Is the client not paying you?

Barrister, Professor Rudi Klein, gives advice on the process and time-scales for suspending your operations should you encounter payment problems while still working on a live project.

It is now over 25 years ago that I was involved in putting together legislation – the Construction Act – to improve payment practices. You may find it surprising that at that time there was no legal right to suspend performance of your work for non or late payment.

Without such a right there wasn’t an effective way to enforce entitlement.

I wasn’t too popular when I insisted that the government should introduce a statutory right to suspend works for non or late payment.

The government – to my surprise – relented and the upshot was Section 112 in the Construction Act, which established the statutory right to suspend one’s work for non or late payment.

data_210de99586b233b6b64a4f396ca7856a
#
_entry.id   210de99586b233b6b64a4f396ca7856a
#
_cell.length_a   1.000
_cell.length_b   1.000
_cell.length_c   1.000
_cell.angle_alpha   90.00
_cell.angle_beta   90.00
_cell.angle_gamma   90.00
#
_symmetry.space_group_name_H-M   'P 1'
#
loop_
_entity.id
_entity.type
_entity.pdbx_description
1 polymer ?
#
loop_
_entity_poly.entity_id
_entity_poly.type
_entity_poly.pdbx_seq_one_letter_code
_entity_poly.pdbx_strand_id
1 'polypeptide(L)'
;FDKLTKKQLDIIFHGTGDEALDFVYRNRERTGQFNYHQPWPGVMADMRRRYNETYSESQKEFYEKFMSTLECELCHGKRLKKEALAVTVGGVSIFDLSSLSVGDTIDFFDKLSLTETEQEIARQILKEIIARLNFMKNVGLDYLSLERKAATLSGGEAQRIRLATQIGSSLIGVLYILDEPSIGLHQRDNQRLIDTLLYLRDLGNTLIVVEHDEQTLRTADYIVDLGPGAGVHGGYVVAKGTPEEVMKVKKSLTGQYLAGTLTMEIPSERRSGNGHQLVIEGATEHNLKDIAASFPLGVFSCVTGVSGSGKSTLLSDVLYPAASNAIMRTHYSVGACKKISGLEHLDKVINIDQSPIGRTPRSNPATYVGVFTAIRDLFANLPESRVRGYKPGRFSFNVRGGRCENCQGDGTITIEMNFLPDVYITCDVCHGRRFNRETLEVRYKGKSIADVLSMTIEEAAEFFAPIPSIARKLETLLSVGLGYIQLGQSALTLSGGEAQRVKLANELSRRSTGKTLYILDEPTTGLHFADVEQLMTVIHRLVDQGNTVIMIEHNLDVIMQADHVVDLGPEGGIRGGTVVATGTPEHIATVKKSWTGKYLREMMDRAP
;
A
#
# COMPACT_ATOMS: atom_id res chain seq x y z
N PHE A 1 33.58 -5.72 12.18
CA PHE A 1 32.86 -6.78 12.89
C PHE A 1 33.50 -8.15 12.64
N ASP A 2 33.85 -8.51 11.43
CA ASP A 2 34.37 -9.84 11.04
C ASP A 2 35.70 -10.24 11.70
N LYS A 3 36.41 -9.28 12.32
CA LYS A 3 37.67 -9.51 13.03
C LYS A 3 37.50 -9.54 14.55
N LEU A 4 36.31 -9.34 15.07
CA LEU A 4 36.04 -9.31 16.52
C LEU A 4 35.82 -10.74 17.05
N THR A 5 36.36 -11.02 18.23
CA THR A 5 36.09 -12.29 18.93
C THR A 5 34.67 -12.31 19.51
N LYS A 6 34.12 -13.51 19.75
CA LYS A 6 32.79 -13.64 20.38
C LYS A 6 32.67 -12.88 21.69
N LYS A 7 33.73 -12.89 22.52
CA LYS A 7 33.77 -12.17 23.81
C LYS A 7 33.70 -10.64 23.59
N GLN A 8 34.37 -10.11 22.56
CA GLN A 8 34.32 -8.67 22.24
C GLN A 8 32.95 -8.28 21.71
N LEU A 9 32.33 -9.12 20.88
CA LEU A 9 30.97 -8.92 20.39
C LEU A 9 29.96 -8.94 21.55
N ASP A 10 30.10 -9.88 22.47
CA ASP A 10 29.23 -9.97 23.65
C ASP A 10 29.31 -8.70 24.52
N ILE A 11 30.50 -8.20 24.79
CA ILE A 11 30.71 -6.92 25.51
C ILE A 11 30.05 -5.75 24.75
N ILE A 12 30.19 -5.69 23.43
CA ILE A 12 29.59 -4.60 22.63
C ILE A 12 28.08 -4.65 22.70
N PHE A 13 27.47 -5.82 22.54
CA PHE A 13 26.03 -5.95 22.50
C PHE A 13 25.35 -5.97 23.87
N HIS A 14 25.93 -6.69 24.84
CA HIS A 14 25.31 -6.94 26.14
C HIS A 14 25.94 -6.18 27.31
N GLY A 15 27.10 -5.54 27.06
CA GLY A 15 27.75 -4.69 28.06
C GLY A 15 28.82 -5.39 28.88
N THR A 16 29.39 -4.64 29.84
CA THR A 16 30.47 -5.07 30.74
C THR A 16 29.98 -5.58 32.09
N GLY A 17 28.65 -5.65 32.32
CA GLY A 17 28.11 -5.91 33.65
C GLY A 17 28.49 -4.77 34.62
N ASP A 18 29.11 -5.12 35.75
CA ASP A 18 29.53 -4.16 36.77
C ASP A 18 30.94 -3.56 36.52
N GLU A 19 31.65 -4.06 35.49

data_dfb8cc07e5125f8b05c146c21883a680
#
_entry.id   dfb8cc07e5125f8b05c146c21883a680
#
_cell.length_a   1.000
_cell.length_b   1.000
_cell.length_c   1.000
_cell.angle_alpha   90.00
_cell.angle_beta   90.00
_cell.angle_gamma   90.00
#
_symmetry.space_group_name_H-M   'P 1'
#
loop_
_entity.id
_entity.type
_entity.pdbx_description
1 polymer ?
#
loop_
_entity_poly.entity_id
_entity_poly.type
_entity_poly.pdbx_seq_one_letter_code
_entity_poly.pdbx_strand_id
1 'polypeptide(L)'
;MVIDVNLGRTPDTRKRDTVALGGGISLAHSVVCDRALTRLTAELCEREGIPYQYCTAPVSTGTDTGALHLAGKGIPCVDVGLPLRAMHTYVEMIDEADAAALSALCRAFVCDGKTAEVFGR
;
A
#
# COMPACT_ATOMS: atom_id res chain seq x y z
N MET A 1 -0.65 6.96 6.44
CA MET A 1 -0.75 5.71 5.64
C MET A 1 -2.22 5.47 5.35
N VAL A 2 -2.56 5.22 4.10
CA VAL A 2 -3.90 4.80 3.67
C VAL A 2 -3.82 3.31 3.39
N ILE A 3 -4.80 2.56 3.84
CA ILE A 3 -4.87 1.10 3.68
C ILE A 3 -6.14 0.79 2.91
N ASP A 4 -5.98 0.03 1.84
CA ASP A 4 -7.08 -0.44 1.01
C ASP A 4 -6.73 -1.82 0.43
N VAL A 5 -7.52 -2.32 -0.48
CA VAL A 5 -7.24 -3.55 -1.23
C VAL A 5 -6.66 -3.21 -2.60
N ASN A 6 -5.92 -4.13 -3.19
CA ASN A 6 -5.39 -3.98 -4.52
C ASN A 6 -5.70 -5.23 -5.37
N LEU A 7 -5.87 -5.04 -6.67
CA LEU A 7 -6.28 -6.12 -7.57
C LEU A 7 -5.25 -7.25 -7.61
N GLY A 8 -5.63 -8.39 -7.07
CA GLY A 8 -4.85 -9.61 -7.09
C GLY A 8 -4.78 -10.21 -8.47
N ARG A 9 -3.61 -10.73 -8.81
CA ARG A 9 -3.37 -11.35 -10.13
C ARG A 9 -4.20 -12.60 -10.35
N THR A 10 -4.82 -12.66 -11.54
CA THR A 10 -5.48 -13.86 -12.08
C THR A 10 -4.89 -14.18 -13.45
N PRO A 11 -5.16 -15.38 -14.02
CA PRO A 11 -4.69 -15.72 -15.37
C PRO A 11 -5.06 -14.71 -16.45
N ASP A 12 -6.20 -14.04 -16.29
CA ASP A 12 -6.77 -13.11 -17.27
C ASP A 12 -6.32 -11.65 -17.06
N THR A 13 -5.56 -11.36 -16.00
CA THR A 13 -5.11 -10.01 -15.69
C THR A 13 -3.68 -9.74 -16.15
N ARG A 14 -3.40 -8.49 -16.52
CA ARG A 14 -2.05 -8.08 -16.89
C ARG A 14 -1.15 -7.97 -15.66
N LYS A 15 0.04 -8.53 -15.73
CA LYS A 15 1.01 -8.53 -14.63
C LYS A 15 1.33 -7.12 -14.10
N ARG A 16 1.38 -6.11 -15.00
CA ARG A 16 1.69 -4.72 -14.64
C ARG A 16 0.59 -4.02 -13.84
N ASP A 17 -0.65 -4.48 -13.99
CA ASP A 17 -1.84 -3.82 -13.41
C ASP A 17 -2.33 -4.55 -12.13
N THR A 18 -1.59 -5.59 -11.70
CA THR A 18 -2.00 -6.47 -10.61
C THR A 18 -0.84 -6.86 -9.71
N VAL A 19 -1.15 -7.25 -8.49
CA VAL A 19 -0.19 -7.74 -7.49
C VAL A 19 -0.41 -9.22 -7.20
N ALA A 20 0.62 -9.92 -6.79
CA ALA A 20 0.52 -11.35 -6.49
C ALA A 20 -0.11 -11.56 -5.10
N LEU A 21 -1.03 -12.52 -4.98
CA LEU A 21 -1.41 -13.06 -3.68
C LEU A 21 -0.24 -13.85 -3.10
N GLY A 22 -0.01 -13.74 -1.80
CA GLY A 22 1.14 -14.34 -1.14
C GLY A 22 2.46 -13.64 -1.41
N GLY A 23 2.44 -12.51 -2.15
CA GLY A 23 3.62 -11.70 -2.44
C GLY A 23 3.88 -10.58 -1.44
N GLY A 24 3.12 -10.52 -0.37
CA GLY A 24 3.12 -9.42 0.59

THE 7 DAYS’ NOTICE

The key provision is that you must issue a 7 days’ notice of intention to suspend your contractual obligations. It should be noted that the reference is suspension of your ‘obligations under the contract’. This could be wider than just suspension of the ‘works’ – you could, for example, cease carrying out any design work.

Below is a model notice of suspension:

TOP TIPS

  • Suspension is generally a last resort tactic to be used where due payments are becoming later and later: this could be the result of impending insolvency on your client’s part.
  • Always issue the notice – just walking off site without giving any notice is a breach of contract.
  • If you have to suspend then make sure that you recover your reasonable costs.

This article was originally published in AccessPoint Magazine, if you would like to receive future editions of the magazine for free you can join the mailing list here:

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